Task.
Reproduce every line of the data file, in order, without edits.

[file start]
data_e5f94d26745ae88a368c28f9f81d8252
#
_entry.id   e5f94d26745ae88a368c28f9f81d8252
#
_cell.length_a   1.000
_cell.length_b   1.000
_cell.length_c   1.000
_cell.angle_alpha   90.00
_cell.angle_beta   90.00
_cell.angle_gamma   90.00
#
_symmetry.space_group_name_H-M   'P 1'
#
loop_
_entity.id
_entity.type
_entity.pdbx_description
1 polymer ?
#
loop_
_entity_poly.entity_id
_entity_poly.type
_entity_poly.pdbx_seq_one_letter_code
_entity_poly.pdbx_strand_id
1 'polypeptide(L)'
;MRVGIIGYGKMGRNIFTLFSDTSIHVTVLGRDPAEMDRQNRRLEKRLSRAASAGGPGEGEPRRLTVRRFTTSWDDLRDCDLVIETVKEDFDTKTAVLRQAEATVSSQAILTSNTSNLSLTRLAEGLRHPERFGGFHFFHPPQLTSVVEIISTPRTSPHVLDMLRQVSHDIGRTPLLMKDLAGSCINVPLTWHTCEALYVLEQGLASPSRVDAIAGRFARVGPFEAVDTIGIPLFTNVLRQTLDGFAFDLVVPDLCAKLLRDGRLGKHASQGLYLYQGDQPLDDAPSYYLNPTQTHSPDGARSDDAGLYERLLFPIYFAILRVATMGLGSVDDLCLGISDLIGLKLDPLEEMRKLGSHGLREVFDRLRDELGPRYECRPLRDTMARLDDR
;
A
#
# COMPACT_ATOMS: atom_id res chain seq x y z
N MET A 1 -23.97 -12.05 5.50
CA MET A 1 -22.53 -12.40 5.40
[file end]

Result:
data_e5f94d26745ae88a368c28f9f81d8252
#
_entry.id   e5f94d26745ae88a368c28f9f81d8252
#
_cell.length_a   1.000
_cell.length_b   1.000
_cell.length_c   1.000
_cell.angle_alpha   90.00
_cell.angle_beta   90.00
_cell.angle_gamma   90.00
#
_symmetry.space_group_name_H-M   'P 1'
#
loop_
_entity.id
_entity.type
_entity.pdbx_description
1 polymer ?
#
loop_
_entity_poly.entity_id
_entity_poly.type
_entity_poly.pdbx_seq_one_letter_code
_entity_poly.pdbx_strand_id
1 'polypeptide(L)'
;MRVGIIGYGKMGRNIFTLFSDTSIHVTVLGRDPAEMDRQNRRLEKRLSRAASAGGPGEGEPRRLTVRRFTTSWDDLRDCDLVIETVKEDFDTKTAVLRQAEATVSSQAILTSNTSNLSLTRLAEGLRHPERFGGFHFFHPPQLTSVVEIISTPRTSPHVLDMLRQVSHDIGRTPLLMKDLAGSCINVPLTWHTCEALYVLEQGLASPSRVDAIAGRFARVGPFEAVDTIGIPLFTNVLRQTLDGFAFDLVVPDLCAKLLRDGRLGKHASQGLYLYQGDQPLDDAPSYYLNPTQTHSPDGARSDDAGLYERLLFPIYFAILRVATMGLGSVDDLCLGISDLIGLKLDPLEEMRKLGSHGLREVFDRLRDELGPRYECRPLRDTMARLDDR
;
A
#
# COMPACT_ATOMS: atom_id res chain seq x y z
N MET A 1 -23.97 -12.05 5.50
CA MET A 1 -22.53 -12.40 5.40